There's no reason why you can't. There's no rule that says a painting must be created using one technique only. There's no reason not to combine thin glazing with thicker paint.
If you're using acrylics, then there's no problem in painting with thicker paint over a thin glaze. Sometimes I paint out an area that's problematic totally with titanium white or titanium buff, which are very opaque, then start again. Sometimes I glaze with titanium white, which even when quite thin hides some of what's underneath, then build up again on the knocked-back or subdued glazed color.If you're using oils, then ideally you want to ensure you maintain the fat-over-lean rule to reduce the chances of the layers of paint cracking as the painting dries. If any of the paint is still wet, wipe it off with a cloth or paper towel, or scrape it off with a palette knife. Consider leaving what's there until it's dry to the touch so your new over-painted layer doesn't mix up any of the existing paint.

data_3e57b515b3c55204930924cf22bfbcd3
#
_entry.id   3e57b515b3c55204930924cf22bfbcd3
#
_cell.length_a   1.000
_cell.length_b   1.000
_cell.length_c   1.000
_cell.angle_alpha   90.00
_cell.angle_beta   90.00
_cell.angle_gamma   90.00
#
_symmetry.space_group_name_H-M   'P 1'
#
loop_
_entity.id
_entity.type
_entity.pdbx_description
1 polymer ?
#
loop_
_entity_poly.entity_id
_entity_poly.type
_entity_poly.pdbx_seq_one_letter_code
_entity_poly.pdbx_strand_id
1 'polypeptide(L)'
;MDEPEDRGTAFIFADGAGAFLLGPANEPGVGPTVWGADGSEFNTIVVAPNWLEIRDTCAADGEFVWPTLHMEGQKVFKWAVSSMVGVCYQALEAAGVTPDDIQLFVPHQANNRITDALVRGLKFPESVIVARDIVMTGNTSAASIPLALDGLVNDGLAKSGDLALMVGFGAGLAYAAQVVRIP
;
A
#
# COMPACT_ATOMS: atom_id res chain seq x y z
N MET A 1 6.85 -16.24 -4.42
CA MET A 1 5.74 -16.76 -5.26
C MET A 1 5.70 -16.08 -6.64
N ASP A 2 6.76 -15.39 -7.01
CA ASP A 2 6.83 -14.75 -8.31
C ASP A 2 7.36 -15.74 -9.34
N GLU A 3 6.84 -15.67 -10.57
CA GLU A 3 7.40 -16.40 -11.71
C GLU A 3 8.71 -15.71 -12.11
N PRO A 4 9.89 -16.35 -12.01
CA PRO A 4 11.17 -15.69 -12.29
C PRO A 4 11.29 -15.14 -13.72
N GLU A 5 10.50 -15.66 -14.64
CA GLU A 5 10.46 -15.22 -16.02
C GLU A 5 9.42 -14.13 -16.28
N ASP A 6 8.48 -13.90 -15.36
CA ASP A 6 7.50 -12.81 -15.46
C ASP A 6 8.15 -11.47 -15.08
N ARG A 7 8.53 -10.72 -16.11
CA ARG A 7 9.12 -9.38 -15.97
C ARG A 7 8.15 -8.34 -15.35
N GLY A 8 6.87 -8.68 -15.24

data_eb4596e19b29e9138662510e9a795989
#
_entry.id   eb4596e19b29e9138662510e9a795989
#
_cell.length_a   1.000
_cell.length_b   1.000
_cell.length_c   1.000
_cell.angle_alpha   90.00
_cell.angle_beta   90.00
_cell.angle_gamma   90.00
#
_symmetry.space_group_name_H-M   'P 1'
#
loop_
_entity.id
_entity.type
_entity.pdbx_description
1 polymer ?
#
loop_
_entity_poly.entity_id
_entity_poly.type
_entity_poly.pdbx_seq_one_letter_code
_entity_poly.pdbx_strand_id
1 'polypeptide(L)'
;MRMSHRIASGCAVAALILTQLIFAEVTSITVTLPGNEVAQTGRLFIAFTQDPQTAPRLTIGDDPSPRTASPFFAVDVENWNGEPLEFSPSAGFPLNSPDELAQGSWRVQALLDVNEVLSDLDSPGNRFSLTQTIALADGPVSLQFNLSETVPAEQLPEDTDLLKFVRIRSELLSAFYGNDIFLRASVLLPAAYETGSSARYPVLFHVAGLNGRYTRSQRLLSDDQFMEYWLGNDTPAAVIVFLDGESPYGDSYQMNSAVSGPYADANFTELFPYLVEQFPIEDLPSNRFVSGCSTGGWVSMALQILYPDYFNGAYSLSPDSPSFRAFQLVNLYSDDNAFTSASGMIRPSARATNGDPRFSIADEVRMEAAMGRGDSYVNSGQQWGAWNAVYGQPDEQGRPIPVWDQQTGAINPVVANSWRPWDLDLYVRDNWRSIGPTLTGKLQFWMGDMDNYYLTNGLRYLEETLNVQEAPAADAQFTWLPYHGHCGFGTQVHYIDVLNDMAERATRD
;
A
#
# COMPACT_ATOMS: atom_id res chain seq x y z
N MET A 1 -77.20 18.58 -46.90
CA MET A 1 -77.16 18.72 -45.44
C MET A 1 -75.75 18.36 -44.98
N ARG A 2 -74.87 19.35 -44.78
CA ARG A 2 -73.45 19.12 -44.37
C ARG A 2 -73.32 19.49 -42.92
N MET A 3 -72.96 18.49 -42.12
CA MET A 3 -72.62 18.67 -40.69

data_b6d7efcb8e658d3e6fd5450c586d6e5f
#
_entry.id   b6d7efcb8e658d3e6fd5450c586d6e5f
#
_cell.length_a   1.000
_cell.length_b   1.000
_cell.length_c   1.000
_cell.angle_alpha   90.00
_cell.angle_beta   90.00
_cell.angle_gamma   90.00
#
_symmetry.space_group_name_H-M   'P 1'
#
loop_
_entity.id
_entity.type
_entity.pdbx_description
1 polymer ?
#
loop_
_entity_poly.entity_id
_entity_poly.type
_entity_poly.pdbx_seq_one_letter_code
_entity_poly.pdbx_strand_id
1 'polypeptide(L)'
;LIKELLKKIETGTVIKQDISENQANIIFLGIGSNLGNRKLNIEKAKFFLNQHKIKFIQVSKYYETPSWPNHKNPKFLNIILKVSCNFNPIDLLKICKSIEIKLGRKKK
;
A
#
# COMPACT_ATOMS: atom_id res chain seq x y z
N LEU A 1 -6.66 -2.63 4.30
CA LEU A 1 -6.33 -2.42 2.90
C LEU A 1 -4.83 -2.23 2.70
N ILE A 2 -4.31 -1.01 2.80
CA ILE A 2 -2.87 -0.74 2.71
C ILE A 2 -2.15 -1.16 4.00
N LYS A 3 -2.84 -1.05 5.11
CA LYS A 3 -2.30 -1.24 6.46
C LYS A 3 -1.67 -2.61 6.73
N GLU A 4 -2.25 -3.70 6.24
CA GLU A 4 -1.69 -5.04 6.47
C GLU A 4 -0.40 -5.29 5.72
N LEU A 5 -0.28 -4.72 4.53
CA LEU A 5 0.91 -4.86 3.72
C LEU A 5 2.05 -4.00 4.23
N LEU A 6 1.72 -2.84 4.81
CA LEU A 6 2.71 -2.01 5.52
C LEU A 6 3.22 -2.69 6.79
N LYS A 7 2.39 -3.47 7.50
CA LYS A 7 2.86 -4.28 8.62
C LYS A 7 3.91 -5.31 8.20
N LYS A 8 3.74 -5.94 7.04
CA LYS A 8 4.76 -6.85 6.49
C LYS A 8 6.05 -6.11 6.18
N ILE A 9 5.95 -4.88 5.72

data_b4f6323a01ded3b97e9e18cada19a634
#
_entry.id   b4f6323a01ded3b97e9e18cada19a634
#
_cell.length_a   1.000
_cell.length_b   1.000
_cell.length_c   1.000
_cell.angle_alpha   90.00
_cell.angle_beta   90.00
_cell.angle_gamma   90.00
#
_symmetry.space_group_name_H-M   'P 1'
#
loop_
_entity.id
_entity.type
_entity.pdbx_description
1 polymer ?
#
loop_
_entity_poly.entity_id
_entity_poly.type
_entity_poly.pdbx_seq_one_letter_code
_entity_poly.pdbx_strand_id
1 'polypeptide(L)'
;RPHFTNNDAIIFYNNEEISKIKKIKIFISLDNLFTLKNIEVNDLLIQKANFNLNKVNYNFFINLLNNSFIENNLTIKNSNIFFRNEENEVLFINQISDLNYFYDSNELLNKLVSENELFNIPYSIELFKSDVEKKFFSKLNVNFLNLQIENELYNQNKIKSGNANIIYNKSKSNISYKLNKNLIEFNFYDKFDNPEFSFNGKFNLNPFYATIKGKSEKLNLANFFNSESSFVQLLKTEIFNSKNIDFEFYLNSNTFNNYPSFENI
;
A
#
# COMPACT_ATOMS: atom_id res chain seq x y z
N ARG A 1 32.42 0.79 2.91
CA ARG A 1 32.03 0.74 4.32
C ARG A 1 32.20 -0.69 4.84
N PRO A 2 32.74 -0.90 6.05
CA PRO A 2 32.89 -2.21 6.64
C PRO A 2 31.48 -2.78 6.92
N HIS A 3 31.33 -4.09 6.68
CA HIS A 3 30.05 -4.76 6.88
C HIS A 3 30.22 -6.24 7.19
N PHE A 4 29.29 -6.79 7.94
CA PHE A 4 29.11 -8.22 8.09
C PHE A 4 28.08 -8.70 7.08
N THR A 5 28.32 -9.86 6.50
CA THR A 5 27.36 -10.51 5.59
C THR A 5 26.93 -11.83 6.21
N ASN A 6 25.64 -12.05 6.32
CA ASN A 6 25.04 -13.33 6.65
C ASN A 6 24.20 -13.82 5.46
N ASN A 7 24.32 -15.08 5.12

Judge how thick you paint over the oil paint you glazed by how much oil ("fat") you added to it for the glaze. Because of the "fat over lean rule", you don't want paint straight from the tube onto paint that was highly diluted with oil because that'd be painting lean paint onto fat. If you used turps to dilute the oil paint for a glaze, then paint straight from the tube is fine as it'll be fatter than the glazed paint. (Confused? Remember the terms "fat" and "lean" are relative not strictly fixed. What's what is judged by comparing.)